You two seem to have been ahead of your time, stepping in, helping people solve problems, and creating new approaches. Is this why audiences experience such enthusiasm in your sessions?
Walter: That’s certainly part of it. When we first met, there was an instant connection–we’d both trained as actors, both taught communication skills, and were both passionate about diversity and inclusion. We have a great time together, and have always wanted to bring that joy into the workplace.
Brigid: We both disliked the confrontational, guilt-inducing diversity programs that were being offered at the time. We believe in building on the similar and then embracing difference rather than the other way around. How can people find common ground if they begin by emphasizing what they don’t have in common?
Can you describe a project that reflects the unique ways in which you two work together?
Walter: We worked together during the trivestiture of AT&T, the most significant organizational restructuring in the history of corporate America. People were angry with each other, afraid about the future, and needed to work through a number of issues together.
Brigid: Although we were called in to do “Diversity Training”, we understood right away what we really needed to do was inclusion work. We needed to help various groups connect and support one another before they self-destructed. We did it by getting people to access the creative parts of themselves and appreciate one another. We were able to help a lot of people through a very difficult time. AT&T’s failure to embrace change and learn from differences is one of the greatest tragedies in corporate history, and is well documented.
Walter: As a white woman, and a black male, Brigid and I demonstrate a creative partnership that allows people to see possibilities they haven’t seen before. We’ve had people come together from different levels, functions, units, and organizations. With our encouragement, people who refuse to speak to each other have discovered their shared needs and goals.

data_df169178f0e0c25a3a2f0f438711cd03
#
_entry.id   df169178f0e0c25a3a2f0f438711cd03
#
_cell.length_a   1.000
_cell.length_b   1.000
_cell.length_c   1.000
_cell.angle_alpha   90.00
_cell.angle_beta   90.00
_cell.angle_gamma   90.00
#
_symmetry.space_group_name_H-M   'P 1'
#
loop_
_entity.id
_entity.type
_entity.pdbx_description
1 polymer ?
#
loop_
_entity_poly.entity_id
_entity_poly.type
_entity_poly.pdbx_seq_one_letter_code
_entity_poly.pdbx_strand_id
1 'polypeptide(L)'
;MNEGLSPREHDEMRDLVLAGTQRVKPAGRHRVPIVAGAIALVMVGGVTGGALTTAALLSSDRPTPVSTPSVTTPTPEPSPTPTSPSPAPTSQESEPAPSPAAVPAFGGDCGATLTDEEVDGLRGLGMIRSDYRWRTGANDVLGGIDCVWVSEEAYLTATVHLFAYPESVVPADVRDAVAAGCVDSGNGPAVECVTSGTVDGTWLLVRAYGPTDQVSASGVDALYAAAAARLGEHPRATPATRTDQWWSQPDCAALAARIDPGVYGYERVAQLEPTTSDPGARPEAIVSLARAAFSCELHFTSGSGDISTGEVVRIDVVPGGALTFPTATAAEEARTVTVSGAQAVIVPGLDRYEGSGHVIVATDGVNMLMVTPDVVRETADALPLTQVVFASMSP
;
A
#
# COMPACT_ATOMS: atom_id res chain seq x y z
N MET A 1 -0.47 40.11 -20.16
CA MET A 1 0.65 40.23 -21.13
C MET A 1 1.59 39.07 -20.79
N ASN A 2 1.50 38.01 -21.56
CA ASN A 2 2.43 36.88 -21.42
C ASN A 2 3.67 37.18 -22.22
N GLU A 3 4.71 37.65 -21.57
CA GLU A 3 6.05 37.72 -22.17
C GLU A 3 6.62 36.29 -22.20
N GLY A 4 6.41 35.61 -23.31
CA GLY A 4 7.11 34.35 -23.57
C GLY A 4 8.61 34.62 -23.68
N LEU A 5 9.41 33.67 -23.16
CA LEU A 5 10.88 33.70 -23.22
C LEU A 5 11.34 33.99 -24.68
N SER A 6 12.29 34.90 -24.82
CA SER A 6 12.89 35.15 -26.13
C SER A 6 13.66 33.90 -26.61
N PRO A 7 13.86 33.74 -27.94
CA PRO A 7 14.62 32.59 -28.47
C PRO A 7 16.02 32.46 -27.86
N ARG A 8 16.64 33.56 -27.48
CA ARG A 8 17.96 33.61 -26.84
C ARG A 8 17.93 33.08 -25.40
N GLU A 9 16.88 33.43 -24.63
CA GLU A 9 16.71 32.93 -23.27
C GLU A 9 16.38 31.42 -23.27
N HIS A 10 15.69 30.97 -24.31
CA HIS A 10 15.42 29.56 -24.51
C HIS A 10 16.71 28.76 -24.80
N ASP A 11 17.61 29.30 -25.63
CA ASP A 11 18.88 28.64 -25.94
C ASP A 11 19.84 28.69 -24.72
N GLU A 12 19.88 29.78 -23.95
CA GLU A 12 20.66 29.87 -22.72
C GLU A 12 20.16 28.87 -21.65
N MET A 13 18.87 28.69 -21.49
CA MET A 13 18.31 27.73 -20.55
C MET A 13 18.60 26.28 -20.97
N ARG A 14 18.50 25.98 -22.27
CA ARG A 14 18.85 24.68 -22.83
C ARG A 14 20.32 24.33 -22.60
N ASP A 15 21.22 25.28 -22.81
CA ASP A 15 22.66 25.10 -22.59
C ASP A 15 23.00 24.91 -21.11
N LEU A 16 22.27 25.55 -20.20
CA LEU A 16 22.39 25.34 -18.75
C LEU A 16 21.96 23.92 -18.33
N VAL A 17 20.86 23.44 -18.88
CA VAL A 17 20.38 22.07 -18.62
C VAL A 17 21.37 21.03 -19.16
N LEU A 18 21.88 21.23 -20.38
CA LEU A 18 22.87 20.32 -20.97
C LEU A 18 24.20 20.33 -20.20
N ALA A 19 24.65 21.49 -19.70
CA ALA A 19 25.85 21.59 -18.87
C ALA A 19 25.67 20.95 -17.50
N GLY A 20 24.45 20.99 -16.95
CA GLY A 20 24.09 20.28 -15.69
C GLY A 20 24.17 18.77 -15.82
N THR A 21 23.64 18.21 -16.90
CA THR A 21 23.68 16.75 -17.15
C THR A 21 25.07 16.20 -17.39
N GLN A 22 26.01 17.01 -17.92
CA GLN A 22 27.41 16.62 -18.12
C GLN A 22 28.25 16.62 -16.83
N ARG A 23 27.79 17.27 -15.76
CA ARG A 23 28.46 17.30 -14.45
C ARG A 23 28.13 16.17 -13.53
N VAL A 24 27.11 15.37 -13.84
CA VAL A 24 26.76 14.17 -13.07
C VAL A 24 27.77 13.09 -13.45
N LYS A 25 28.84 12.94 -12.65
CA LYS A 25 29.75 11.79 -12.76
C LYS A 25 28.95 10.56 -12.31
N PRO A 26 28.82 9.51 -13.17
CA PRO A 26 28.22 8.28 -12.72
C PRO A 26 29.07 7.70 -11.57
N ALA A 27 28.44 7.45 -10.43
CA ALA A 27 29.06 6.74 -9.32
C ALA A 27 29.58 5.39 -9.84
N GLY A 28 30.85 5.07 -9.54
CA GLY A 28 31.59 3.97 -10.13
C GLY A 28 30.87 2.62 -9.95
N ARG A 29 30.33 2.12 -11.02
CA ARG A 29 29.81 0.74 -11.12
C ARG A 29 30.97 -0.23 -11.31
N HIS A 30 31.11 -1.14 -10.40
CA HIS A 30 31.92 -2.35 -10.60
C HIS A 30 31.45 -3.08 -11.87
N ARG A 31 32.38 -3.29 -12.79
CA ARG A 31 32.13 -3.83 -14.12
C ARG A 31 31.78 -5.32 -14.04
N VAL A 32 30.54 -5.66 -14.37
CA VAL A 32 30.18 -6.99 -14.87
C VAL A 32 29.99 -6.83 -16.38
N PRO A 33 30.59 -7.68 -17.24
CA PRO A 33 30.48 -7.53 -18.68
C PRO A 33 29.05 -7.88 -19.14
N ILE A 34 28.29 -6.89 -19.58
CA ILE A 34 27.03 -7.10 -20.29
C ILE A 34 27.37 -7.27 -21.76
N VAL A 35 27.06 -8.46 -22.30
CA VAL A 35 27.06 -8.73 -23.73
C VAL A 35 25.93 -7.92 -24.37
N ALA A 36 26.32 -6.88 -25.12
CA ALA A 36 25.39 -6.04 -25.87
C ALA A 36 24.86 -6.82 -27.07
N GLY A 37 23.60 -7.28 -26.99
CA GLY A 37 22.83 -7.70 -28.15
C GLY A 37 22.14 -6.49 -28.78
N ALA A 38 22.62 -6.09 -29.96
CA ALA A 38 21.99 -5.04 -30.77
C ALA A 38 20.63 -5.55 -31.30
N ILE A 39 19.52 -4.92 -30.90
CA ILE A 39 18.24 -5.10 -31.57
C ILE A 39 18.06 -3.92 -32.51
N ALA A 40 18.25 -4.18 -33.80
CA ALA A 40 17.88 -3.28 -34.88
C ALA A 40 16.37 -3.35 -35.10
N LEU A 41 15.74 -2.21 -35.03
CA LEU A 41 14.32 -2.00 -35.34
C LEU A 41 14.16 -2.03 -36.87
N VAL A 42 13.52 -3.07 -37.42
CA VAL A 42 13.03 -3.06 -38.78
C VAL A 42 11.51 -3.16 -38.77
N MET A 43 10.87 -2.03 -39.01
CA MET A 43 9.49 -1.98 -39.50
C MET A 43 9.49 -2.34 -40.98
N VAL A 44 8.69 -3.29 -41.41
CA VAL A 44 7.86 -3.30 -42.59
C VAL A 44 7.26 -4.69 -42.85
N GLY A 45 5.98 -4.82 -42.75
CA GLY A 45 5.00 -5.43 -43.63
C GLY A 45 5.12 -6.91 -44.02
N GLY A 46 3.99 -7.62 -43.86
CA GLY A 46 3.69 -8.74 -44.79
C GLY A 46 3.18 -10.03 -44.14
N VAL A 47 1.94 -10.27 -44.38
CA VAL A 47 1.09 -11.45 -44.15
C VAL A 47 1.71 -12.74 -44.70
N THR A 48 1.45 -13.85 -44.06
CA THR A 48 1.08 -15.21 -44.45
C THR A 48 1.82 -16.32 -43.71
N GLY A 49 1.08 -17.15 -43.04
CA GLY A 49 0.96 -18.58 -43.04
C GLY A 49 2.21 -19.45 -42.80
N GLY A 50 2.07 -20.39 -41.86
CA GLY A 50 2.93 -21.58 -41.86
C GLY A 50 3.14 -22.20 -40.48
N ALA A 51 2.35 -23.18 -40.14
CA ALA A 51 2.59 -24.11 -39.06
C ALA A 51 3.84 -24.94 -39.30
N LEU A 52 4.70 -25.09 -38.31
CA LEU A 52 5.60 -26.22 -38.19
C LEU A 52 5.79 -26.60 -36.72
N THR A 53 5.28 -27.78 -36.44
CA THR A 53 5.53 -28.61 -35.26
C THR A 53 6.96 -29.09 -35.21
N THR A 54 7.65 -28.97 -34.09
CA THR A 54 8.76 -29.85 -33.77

Brigid: I remember we’d look at people at the start of the day, and they’d be nervous they were going to be blamed for something. We took to saying at the start of every session: “today you’re going to have a wonderful time, we’re going to have fun, you’re going to learn about yourselves and each other, and we promise you’ll be glad you came.” It was a lot to promise, but it always came true. It’s a promise we continue to make today.
So what’s next for Walter Manley?
Walter: I want to continue promoting inclusion and engagement through our Count Me In® and Success Circles™ programs. I find these offerings to be transformational, even spiritual, in helping people connect and grow. This work can be extremely beneficial to people in my own community as well as incorporate and non-profit settings.
And what about you Brigid? What’s next for you?
Brigid: Anyone who watches Walter and I do a keynote can see we haven’t given up our passion for theatre. I’m experimenting with new ways of communicating about diversity and inclusion issues through a one-woman show. It draws upon my own personal experiences and those of many senior-level women I’ve coached over the years. So far, reactions have been great, and I feel this is what I’m meant to do.